WordPress Customizer is a great tool for users to preview how settings would change their site layout and design. When developing Themes, you should always use the WordPress Customizer. In this tutorial you will learn how to develop a WordPress Customizer custom control for creating flexible lists.

WordPress core has several customizer controls defined which you can use when defining the Customizer settings. If you develop your own themes or even plugins that will use the WordPress Customizer, I am sure that you will get into a situation where you will need to create a custom control.

Our Flexible List will be able to:

  • Add new items
  • Remove existing items
  • Confirm the items

When we confirm our items, the change will trigger the Customizer and we will be able to save it.

For this tutorial, I will assume that we will use this control in a theme. But you can easily implement the code inside your plugin by changing the path to the assets.

Customizer Custom Control Assets

In this fictional theme, I have a folder css where I will have the CSS files and also a folder js where I will put the JavaScript files. Our CSS file will be customizer-controls.css and our JavaScript file will be customizer-controls.js.

Create them and let them be empty. Now let’s enqueue them. Put this inside the theme’s functions.php:

Using the hook customize_controls_enqueue_scripts we are enqueueing the scripts and styles that will be only usable inside the WordPress Customizer.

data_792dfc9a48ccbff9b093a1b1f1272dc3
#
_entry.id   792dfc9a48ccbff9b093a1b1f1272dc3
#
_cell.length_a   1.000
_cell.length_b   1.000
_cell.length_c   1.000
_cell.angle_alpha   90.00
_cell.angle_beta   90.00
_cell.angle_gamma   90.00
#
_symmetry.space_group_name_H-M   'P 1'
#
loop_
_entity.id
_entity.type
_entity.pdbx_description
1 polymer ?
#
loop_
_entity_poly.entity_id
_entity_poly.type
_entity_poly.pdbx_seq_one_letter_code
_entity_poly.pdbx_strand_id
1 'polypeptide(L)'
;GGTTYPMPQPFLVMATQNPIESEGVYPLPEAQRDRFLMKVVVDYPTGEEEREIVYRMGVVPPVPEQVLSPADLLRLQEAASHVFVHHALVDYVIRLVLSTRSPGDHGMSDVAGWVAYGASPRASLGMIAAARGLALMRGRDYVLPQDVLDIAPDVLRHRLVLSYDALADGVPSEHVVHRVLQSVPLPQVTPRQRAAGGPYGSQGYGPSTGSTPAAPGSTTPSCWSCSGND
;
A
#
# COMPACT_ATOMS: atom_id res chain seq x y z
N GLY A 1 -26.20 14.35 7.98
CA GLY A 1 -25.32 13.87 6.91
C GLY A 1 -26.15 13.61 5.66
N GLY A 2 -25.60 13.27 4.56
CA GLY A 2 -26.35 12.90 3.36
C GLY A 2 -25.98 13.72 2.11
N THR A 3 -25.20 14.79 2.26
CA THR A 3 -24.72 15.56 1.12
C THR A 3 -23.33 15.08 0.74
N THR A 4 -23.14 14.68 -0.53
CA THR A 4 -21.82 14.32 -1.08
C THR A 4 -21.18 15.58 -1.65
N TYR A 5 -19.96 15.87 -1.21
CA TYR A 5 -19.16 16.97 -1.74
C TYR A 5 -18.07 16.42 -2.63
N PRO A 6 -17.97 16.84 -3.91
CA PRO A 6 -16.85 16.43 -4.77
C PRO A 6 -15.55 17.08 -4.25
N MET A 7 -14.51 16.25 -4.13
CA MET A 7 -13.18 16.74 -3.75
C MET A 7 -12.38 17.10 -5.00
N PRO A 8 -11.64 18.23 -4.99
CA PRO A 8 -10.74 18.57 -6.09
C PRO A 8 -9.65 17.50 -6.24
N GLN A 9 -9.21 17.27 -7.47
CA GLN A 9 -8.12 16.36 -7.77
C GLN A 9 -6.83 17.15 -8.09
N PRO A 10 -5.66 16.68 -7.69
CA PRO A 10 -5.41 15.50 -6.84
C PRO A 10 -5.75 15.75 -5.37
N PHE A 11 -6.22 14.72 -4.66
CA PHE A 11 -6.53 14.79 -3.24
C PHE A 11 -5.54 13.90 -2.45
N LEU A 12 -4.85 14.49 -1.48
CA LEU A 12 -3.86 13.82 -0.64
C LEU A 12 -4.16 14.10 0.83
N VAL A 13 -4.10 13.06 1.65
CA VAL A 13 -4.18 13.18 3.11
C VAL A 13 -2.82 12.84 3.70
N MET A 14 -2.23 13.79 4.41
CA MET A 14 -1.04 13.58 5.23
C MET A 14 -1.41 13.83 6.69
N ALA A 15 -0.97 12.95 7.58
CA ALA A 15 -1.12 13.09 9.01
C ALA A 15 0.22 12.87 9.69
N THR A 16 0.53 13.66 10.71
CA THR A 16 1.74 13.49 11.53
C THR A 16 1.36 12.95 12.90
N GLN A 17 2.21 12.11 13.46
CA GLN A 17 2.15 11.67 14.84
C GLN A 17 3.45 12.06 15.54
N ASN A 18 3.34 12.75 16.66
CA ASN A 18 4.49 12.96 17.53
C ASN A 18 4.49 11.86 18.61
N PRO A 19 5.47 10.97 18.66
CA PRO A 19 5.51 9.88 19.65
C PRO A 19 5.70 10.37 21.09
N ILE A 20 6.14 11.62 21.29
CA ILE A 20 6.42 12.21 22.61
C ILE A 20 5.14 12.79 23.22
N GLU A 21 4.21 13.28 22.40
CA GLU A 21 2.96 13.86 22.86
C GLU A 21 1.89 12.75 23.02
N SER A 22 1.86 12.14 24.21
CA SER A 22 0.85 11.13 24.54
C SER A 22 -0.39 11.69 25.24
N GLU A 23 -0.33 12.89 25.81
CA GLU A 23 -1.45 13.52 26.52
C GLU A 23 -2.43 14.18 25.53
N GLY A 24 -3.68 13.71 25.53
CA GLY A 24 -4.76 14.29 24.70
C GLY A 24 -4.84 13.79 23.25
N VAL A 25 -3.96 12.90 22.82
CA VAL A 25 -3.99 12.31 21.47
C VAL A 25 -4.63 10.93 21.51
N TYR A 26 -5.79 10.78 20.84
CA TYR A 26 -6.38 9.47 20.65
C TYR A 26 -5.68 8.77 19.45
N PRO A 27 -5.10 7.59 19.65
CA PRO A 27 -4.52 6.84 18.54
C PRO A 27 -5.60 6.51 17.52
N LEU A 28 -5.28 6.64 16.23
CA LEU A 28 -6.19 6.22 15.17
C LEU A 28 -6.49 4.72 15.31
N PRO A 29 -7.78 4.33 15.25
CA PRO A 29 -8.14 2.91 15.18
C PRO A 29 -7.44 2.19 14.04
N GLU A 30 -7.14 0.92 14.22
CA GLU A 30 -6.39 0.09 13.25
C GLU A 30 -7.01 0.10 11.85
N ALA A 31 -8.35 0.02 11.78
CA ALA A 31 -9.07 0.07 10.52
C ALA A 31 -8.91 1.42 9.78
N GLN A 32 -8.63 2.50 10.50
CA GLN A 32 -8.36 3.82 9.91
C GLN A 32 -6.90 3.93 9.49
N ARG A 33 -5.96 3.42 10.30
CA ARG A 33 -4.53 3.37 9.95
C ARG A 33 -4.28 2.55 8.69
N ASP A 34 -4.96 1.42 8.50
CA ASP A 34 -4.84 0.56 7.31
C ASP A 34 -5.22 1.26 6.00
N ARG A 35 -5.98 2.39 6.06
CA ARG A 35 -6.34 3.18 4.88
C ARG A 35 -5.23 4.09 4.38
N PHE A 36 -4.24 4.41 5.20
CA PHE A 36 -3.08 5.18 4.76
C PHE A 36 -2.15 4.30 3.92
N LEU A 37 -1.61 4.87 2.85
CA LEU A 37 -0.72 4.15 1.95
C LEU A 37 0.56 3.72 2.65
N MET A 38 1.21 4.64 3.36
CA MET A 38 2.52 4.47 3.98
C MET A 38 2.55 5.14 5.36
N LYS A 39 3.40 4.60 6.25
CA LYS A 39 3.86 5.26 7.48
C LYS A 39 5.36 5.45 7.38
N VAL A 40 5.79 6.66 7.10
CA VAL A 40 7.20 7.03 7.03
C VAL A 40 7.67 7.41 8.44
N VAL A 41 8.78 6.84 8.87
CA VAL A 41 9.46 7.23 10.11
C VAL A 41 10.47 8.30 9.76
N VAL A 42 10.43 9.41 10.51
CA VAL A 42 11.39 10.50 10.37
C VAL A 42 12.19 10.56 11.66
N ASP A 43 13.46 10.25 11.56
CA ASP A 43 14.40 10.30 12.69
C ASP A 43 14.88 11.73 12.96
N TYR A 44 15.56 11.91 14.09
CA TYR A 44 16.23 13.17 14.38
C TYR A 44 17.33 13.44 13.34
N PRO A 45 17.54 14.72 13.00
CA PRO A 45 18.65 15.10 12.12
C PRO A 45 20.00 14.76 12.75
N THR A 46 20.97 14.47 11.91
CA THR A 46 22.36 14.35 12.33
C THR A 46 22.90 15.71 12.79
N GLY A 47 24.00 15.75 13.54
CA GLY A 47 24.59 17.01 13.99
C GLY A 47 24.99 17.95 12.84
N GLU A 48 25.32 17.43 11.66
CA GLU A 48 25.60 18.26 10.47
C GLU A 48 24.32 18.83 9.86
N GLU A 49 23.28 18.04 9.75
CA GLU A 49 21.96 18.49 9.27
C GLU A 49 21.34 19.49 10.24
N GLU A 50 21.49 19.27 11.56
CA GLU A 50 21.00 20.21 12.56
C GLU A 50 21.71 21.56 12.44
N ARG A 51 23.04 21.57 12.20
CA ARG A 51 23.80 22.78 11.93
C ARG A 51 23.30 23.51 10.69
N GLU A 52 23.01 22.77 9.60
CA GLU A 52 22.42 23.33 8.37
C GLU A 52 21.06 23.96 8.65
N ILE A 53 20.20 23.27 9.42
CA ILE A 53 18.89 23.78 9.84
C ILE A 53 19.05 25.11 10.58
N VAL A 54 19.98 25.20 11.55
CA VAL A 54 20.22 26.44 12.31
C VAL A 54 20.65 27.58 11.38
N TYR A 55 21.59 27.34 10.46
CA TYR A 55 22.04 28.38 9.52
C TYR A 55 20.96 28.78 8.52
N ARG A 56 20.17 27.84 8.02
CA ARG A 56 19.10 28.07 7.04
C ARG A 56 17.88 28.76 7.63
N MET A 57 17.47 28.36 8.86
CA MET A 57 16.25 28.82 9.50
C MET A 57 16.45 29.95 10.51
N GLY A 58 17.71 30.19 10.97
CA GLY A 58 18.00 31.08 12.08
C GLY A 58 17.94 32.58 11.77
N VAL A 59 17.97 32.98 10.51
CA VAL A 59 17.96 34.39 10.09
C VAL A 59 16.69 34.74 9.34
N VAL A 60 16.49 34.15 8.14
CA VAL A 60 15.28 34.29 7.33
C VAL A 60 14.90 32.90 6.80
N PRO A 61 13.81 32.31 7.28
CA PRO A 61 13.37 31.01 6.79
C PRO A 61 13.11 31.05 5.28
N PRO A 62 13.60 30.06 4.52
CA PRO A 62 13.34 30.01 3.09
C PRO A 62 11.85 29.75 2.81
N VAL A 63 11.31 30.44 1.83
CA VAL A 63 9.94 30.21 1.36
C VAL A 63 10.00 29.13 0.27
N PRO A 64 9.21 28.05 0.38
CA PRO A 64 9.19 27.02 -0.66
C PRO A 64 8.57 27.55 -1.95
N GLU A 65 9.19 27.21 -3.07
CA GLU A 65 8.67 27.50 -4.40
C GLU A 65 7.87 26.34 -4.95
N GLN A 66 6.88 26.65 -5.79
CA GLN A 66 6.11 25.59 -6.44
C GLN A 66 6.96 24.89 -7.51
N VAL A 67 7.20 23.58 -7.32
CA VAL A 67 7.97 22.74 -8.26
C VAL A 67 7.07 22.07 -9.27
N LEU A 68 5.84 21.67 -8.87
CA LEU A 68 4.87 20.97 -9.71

CSS

Our CSS is really simple. It will only have one rule and that rule will define the remove button on each of our items.

JavaScript

Our JavaScript file will have a little more code. First, we will define the function serialize from Locutus because we will serialize our data which will be saved.

You can see that function’s code minified in our JavaScript file. Let’s now define our operations add, remove and confirm:

The element .list-control-add will get the ID of our control that is set as an attribute data-id. We are then appending a new list item to our control element. By doing it like this, we are ensuring that the code will work on more than one Customizer Custom Control Flexible List.

The element .list-control-confirm will also get the ID of our control and then get the values from all the inputs of that setting. Once that is done, the array is serialized and set in our hidden input. When that input value’s has been changed, the WordPress Customizer will be triggered so that our option can be saved.

The last element .list-control-remove will remove the current item we want to remove.

Customizer Custom Control Class

We now have all our assets set and we can create the actual class for our Customizer Custom Control Flexible List. You can add that code inside your theme’s functions.php:

This is really simple right? We are just extending the class WP_Customize_Control. The only thing we just need to set is the method render_content.

In this method we are iterating through values and displaying all the values as items. Notice also that we are first unserializing the data to get an actual array. Once we are done with that, we are serializing it again and setting it in our hidden input that is connected to the WordPress Customizer.

Now you can use the custom control when creating new Customizer settings. You can read about using custom controls in the Theme’s handbook.

Conclusion

WordPress Customizer is really awesome. By defining your own Customizer settings, you can deliver your users a great experience when managing the theme or plugin.

Are you using the WordPress Customizer inside your theme? Have you ever created a custom control on your own? 

Posted by Igor Benic

Web Developer who mainly uses WordPress for projects. Working on various project through Codeable & Toptal. Author of several ebooks at https://leanpub.com/u/igorbenic.

One Comment

  1. Great post Igor. I only have one recommendation. Instead of serializing the data, I would prefer you take the approach of encoding the data in JSON.

    Reply

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